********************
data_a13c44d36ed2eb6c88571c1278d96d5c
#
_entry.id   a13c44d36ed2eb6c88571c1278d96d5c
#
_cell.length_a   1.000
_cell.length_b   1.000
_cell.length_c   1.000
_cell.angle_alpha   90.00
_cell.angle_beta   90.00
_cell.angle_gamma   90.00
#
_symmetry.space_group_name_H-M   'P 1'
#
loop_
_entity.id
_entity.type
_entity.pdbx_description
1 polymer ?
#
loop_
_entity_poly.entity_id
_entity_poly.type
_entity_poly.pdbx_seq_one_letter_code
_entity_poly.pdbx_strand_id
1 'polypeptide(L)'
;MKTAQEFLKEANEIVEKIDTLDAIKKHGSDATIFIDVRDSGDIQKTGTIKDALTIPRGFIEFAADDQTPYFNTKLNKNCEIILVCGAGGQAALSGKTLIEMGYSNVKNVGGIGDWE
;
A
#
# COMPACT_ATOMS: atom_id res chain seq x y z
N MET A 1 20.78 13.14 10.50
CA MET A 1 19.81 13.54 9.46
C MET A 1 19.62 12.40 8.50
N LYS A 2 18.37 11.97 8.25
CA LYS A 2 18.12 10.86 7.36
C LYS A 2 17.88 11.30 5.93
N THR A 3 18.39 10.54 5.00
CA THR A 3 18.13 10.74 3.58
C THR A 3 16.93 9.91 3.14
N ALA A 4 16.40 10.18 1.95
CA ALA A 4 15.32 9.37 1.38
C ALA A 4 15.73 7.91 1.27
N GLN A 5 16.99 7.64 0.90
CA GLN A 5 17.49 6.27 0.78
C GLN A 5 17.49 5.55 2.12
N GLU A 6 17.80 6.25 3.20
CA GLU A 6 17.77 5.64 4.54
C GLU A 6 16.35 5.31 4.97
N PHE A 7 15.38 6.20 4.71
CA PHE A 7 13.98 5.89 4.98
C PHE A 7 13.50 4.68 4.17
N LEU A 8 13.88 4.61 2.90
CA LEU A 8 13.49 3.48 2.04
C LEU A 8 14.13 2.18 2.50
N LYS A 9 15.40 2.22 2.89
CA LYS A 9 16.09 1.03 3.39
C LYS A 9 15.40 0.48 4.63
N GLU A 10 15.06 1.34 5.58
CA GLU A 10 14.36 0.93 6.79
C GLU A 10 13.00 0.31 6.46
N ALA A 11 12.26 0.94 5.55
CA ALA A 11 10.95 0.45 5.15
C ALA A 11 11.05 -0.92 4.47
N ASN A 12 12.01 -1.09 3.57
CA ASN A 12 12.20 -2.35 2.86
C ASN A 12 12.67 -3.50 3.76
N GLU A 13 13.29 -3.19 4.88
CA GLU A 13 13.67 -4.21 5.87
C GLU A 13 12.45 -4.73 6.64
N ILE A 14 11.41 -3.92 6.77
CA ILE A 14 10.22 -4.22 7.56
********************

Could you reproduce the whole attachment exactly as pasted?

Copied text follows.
data_a13c44d36ed2eb6c88571c1278d96d5c
#
_entry.id   a13c44d36ed2eb6c88571c1278d96d5c
#
_cell.length_a   1.000
_cell.length_b   1.000
_cell.length_c   1.000
_cell.angle_alpha   90.00
_cell.angle_beta   90.00
_cell.angle_gamma   90.00
#
_symmetry.space_group_name_H-M   'P 1'
#
loop_
_entity.id
_entity.type
_entity.pdbx_description
1 polymer ?
#
loop_
_entity_poly.entity_id
_entity_poly.type
_entity_poly.pdbx_seq_one_letter_code
_entity_poly.pdbx_strand_id
1 'polypeptide(L)'
;MKTAQEFLKEANEIVEKIDTLDAIKKHGSDATIFIDVRDSGDIQKTGTIKDALTIPRGFIEFAADDQTPYFNTKLNKNCEIILVCGAGGQAALSGKTLIEMGYSNVKNVGGIGDWE
;
A
#
# COMPACT_ATOMS: atom_id res chain seq x y z
N MET A 1 20.78 13.14 10.50
CA MET A 1 19.81 13.54 9.46
C MET A 1 19.62 12.40 8.50
N LYS A 2 18.37 11.97 8.25
CA LYS A 2 18.12 10.86 7.36
C LYS A 2 17.88 11.30 5.93
N THR A 3 18.39 10.54 5.00
CA THR A 3 18.13 10.74 3.58
C THR A 3 16.93 9.91 3.14
N ALA A 4 16.40 10.18 1.95
CA ALA A 4 15.32 9.37 1.38
C ALA A 4 15.73 7.91 1.27
N GLN A 5 16.99 7.64 0.90
CA GLN A 5 17.49 6.27 0.78
C GLN A 5 17.49 5.55 2.12
N GLU A 6 17.80 6.25 3.20
CA GLU A 6 17.77 5.64 4.54
C GLU A 6 16.35 5.31 4.97
N PHE A 7 15.38 6.20 4.71
CA PHE A 7 13.98 5.89 4.98
C PHE A 7 13.50 4.68 4.17
N LEU A 8 13.88 4.61 2.90
CA LEU A 8 13.49 3.48 2.04
C LEU A 8 14.13 2.18 2.50
N LYS A 9 15.40 2.22 2.89
CA LYS A 9 16.09 1.03 3.39
C LYS A 9 15.40 0.48 4.63
N GLU A 10 15.06 1.34 5.58
CA GLU A 10 14.36 0.93 6.79
C GLU A 10 13.00 0.31 6.46
N ALA A 11 12.26 0.94 5.55
CA ALA A 11 10.95 0.45 5.15
C ALA A 11 11.05 -0.92 4.47
N ASN A 12 12.01 -1.09 3.57
CA ASN A 12 12.20 -2.35 2.86
C ASN A 12 12.67 -3.50 3.76
N GLU A 13 13.29 -3.19 4.88
CA GLU A 13 13.67 -4.21 5.87
C GLU A 13 12.45 -4.73 6.64
N ILE A 14 11.41 -3.92 6.77
CA ILE A 14 10.22 -4.22 7.56